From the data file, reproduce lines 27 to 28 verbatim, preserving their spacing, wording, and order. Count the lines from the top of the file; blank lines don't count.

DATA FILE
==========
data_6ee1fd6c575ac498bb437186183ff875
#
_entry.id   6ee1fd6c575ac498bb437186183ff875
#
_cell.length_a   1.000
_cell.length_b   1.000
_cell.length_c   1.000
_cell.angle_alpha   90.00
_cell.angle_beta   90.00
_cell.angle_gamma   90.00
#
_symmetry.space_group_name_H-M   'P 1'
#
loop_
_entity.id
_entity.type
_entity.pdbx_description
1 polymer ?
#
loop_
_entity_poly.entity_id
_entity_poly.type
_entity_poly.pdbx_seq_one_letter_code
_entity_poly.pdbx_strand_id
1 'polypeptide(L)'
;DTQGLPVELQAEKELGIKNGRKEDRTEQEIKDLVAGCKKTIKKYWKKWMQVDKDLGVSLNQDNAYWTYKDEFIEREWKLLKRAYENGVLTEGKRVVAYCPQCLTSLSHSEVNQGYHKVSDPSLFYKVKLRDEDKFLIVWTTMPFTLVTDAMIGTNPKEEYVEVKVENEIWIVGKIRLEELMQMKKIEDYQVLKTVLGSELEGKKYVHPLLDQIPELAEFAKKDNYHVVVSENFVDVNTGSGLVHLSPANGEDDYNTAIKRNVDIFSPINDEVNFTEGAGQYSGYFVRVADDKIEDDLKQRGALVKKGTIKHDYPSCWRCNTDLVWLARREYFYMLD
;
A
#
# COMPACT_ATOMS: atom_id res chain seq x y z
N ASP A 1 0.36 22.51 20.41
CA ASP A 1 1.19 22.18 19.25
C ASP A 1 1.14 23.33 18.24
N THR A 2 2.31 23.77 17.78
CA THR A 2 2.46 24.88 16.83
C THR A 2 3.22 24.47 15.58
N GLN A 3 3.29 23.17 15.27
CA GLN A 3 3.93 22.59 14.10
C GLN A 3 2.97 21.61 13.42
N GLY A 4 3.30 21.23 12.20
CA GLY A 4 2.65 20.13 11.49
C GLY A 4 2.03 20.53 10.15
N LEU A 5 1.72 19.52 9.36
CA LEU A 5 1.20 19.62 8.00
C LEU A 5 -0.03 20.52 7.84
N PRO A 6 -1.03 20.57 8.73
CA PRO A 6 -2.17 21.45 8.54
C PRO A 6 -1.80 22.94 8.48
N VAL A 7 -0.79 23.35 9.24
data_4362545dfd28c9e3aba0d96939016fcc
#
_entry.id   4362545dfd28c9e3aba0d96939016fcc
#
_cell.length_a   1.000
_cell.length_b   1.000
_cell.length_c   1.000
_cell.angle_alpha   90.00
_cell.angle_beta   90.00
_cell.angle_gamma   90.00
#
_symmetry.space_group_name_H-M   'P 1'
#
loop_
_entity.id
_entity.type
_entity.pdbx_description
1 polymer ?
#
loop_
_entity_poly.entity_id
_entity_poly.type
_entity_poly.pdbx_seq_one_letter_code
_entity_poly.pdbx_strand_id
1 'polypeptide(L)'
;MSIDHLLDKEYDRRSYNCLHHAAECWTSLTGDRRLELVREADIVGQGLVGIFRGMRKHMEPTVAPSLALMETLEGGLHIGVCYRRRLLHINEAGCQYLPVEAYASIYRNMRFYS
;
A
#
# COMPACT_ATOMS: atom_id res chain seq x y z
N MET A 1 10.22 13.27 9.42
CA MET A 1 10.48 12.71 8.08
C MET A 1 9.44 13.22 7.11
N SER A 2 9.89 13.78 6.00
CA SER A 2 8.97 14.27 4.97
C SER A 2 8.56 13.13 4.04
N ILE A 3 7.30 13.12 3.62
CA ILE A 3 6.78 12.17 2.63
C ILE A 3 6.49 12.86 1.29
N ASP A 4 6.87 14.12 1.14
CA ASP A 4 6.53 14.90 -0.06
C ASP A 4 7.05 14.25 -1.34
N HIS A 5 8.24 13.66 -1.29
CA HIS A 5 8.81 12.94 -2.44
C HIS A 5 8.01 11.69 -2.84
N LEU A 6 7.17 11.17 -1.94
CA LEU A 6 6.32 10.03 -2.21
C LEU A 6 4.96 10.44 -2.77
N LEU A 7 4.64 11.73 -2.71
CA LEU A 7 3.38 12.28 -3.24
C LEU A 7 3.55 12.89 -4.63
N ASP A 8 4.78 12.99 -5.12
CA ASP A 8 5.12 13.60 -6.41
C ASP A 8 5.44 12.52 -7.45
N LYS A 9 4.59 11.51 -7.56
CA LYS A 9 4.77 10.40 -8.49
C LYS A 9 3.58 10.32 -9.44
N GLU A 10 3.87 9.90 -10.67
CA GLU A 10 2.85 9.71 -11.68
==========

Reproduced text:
;
A